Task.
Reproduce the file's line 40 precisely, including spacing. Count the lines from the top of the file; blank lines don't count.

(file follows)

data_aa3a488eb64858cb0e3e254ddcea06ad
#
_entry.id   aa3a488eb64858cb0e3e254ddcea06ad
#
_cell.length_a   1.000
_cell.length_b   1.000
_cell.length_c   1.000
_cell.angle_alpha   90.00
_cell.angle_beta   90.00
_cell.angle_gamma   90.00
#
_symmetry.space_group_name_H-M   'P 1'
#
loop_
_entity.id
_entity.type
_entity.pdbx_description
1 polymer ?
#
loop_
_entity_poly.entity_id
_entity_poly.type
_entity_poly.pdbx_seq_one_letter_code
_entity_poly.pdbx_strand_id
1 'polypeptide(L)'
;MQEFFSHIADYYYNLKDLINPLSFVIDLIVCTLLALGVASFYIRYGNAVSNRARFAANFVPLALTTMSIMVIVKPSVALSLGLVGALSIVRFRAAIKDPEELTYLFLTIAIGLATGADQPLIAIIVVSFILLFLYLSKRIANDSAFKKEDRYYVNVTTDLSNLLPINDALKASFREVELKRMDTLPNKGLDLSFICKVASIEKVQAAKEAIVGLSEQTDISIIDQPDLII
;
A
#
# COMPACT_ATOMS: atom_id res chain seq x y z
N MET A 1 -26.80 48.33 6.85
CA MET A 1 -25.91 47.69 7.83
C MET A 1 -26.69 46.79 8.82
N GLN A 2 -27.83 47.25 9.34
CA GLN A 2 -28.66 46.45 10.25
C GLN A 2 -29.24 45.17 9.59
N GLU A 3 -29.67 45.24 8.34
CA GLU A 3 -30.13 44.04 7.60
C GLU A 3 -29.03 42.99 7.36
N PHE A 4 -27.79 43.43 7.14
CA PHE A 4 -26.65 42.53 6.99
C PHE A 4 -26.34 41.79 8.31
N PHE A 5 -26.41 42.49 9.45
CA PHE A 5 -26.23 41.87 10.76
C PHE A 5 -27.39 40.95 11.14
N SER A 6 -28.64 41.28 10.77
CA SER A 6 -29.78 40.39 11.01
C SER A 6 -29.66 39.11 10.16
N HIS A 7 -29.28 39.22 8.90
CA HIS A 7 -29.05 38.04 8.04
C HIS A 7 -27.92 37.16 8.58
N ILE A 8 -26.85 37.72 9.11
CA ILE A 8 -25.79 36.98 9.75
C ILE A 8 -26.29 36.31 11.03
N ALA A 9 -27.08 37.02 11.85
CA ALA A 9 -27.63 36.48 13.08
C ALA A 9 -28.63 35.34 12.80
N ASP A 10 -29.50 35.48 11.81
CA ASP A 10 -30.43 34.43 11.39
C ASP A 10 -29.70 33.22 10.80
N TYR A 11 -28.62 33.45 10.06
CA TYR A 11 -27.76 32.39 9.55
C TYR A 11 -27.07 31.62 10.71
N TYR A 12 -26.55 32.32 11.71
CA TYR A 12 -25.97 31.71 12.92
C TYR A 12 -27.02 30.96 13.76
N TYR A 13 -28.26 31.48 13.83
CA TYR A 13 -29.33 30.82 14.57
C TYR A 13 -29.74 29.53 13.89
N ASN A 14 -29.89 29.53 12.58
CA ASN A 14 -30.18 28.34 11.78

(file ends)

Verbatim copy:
N PHE A 4 -27.79 43.43 7.14